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Oregon public defender crisis spurs lawsuit

State prosecutors file charges in three times as many cases as Oregon can provide a public defender for, according to a study by the American Bar Association.

PORTLAND, Ore. (CN) — Oregon violates its constitutional requirement to provide attorneys to people charged with crimes who can’t afford one, four such defendants say in a class action filed Monday.

Led by Kpana Benjamin, the four people charged with crimes explain that they were told by the judges in their cases that they qualified for court-appointed attorneys but none were provided. About 500 people in Oregon face a similar situation, according to the lawsuit in Multnomah County Circuit Court. And 30 of those people remain jailed as they wait for an attorney to help them fight the charges against them.

“That’s an unacceptable situation to allow to continue,” said Jesse Merrithew, an attorney representing the class who is with the firm Levi Merrithew Horst. “The time directly after arrest is the most critical time, as any criminal defense lawyer will tell you, in the representation of a client. It is the time where the client will either lose their job or keep their job. Lose their family and their housing or keep their family and their housing. It’s a time when evidence is either going to be preserved or evidence going to be lost.”

The class says the state, Governor Kate Brown and Stephen Singer, executive director of the state Office of Public Defense Services, violate the Sixth Amendment and a similar provision in the Oregon Constitution, which both guarantee attorneys to anyone charged with a crime who can’t afford one on their own.

“If the state prosecutes someone, the Oregon and U.S. Constitutions — and really, our whole concept of justice — requires the state to provide them with an attorney if they can’t afford one,” said Benjamin Haile, another attorney with the class who is with the Oregon Justice Resource Center. “To keep charging people when they know that they will not be able to provide an attorney is a terrible violation of this essential right. The solution involves making attorneys available, but it also involves prosecuting less.”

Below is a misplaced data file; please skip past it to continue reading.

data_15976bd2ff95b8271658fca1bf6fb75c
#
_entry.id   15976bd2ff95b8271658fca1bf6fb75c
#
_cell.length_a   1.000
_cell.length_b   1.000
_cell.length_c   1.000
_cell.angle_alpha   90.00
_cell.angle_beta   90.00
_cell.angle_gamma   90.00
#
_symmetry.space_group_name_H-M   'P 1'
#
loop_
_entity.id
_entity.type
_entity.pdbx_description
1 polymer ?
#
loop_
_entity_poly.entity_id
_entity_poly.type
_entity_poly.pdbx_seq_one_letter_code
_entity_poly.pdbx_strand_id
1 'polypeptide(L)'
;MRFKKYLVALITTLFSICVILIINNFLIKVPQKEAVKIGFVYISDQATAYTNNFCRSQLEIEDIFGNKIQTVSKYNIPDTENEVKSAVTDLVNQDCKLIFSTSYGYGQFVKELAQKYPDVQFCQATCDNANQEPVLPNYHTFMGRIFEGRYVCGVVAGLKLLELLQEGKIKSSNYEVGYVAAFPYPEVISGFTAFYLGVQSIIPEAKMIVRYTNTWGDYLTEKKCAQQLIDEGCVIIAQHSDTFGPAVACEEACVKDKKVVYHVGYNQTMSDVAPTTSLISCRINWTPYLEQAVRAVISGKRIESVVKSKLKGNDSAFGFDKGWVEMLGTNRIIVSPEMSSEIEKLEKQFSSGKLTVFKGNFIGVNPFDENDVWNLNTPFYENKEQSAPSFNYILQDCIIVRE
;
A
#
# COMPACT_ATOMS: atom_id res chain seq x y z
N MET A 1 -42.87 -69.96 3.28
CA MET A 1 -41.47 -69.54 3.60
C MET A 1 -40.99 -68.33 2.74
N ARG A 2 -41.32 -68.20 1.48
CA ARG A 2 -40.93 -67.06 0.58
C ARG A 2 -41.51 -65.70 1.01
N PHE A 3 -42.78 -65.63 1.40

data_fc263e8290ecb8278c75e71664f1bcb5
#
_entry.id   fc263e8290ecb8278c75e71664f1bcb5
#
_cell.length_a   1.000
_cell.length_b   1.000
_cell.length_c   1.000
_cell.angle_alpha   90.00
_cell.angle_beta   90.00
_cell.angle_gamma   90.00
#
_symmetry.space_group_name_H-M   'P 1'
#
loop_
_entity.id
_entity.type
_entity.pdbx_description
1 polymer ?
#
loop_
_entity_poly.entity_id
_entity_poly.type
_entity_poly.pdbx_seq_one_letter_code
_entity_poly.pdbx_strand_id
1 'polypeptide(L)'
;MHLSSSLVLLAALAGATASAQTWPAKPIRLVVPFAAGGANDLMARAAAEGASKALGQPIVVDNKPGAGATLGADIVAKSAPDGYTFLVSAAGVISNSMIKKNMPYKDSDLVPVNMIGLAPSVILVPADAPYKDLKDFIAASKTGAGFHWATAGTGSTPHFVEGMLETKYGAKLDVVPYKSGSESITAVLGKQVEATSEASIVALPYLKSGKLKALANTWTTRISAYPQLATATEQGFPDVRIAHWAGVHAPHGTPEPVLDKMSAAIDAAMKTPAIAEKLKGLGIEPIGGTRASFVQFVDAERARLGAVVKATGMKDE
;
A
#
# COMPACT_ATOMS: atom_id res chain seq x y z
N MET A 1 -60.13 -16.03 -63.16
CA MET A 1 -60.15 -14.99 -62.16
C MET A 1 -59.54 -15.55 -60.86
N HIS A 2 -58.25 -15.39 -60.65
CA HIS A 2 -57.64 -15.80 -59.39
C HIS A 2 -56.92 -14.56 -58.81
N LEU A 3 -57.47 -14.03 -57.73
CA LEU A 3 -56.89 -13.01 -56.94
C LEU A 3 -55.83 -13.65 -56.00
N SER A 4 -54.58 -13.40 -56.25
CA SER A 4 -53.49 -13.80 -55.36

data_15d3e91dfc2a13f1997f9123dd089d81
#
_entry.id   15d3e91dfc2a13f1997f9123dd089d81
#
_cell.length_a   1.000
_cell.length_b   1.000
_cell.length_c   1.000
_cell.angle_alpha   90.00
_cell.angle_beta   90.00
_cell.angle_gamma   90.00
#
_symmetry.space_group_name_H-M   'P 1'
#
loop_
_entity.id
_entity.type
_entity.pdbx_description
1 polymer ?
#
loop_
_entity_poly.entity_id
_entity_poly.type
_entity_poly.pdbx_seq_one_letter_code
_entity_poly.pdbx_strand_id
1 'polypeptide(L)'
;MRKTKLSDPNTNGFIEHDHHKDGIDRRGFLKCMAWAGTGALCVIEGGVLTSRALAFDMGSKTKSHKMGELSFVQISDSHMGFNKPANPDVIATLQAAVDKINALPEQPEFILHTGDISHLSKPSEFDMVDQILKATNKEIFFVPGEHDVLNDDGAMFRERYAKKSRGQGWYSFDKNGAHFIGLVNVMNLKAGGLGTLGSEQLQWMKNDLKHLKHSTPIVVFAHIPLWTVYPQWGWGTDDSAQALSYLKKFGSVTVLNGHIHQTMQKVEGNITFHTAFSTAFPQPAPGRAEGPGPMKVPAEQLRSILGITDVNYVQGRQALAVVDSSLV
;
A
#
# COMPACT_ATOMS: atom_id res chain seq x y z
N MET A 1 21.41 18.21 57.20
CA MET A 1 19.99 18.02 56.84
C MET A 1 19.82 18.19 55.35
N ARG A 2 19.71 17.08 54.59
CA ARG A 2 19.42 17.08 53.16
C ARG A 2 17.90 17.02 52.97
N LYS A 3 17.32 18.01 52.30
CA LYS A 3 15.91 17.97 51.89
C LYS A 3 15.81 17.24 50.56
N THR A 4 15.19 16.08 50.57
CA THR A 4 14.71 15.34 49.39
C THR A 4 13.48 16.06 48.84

A report released this past January by the American Bar Association found Oregon would need 1,296 additional full-time public defenders to adequately represent all state defendants at current case rates.

“Put another way, the state is charging three times as many cases as they are resourcing defense for,” Merrithew said.

The plaintiffs also say the state violates the constitutional right to equal protection, since the failure to provide court-appointed attorneys disproportionately affects Black people. Over 20% of people waiting for an attorney in Oregon are Black, even though Black people make up only 3% of the state’s population, according to the lawsuit.

“Just like every other aspect of the criminal legal system, the crisis in public defense is having a disparate impact on communities of color,” said Jason Williamson, a third lawyer on the case who is executive director of the Center on Race, Inequality and the Law at New York University. “Black and brown folks continue to bear the brunt of any deficiencies to the system and this is no different.”

Williamson added Oregon is not the only place where public defense services are inadequate.

“Public defense is in crisis throughout the country, in large part because indigent defendants — people who don’t have the money to pay an attorney and who have been accused of crimes — did not get the attention that they deserve despite the fact that our federal Constitution as well as every state constitution across the country requires it,” said Williamson, who is a former attorney with the American Civil Liberty Union’s Criminal Law Reform Project.

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